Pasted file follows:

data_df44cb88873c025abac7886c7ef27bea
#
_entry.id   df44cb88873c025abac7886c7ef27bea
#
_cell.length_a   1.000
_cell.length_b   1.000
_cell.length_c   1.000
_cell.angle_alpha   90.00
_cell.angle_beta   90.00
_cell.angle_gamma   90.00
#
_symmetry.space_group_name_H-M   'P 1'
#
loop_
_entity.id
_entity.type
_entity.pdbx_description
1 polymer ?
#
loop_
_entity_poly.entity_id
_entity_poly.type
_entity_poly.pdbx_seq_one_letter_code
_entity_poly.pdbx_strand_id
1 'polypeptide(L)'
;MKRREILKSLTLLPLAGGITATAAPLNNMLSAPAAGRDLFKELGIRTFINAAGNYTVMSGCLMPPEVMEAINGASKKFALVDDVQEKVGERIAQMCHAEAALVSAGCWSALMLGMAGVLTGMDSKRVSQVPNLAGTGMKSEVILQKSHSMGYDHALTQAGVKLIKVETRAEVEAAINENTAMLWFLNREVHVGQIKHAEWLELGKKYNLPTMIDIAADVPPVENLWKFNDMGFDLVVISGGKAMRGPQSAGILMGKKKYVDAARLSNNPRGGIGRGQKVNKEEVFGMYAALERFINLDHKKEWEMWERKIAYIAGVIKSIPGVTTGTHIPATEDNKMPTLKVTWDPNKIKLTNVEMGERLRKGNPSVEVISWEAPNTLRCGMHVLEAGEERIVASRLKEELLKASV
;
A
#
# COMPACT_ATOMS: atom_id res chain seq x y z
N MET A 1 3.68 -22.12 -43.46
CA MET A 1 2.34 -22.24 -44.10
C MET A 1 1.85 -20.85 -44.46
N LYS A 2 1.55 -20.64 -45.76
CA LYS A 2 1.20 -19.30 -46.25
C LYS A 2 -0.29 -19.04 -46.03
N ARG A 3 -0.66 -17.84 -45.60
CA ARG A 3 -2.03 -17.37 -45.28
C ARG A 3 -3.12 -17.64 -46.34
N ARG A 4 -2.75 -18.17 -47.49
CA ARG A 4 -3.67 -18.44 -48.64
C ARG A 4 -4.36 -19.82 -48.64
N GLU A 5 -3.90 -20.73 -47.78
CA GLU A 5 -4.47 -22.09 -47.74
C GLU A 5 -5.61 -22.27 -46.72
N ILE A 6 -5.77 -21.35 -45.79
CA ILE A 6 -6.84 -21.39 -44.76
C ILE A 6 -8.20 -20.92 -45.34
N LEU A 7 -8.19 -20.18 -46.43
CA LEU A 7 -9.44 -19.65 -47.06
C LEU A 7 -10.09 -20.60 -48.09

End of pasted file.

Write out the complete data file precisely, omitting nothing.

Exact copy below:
data_df44cb88873c025abac7886c7ef27bea
#
_entry.id   df44cb88873c025abac7886c7ef27bea
#
_cell.length_a   1.000
_cell.length_b   1.000
_cell.length_c   1.000
_cell.angle_alpha   90.00
_cell.angle_beta   90.00
_cell.angle_gamma   90.00
#
_symmetry.space_group_name_H-M   'P 1'
#
loop_
_entity.id
_entity.type
_entity.pdbx_description
1 polymer ?
#
loop_
_entity_poly.entity_id
_entity_poly.type
_entity_poly.pdbx_seq_one_letter_code
_entity_poly.pdbx_strand_id
1 'polypeptide(L)'
;MKRREILKSLTLLPLAGGITATAAPLNNMLSAPAAGRDLFKELGIRTFINAAGNYTVMSGCLMPPEVMEAINGASKKFALVDDVQEKVGERIAQMCHAEAALVSAGCWSALMLGMAGVLTGMDSKRVSQVPNLAGTGMKSEVILQKSHSMGYDHALTQAGVKLIKVETRAEVEAAINENTAMLWFLNREVHVGQIKHAEWLELGKKYNLPTMIDIAADVPPVENLWKFNDMGFDLVVISGGKAMRGPQSAGILMGKKKYVDAARLSNNPRGGIGRGQKVNKEEVFGMYAALERFINLDHKKEWEMWERKIAYIAGVIKSIPGVTTGTHIPATEDNKMPTLKVTWDPNKIKLTNVEMGERLRKGNPSVEVISWEAPNTLRCGMHVLEAGEERIVASRLKEELLKASV
;
A
#
# COMPACT_ATOMS: atom_id res chain seq x y z
N MET A 1 3.68 -22.12 -43.46
CA MET A 1 2.34 -22.24 -44.10
C MET A 1 1.85 -20.85 -44.46
N LYS A 2 1.55 -20.64 -45.76
CA LYS A 2 1.20 -19.30 -46.25
C LYS A 2 -0.29 -19.04 -46.03
N ARG A 3 -0.66 -17.84 -45.60
CA ARG A 3 -2.03 -17.37 -45.28
C ARG A 3 -3.12 -17.64 -46.34
N ARG A 4 -2.75 -18.17 -47.49
CA ARG A 4 -3.67 -18.44 -48.64
C ARG A 4 -4.36 -19.82 -48.64
N GLU A 5 -3.90 -20.73 -47.78
CA GLU A 5 -4.47 -22.09 -47.74
C GLU A 5 -5.61 -22.27 -46.72
N ILE A 6 -5.77 -21.35 -45.79
CA ILE A 6 -6.84 -21.39 -44.76
C ILE A 6 -8.20 -20.92 -45.34
N LEU A 7 -8.19 -20.18 -46.43
CA LEU A 7 -9.44 -19.65 -47.06
C LEU A 7 -10.09 -20.60 -48.09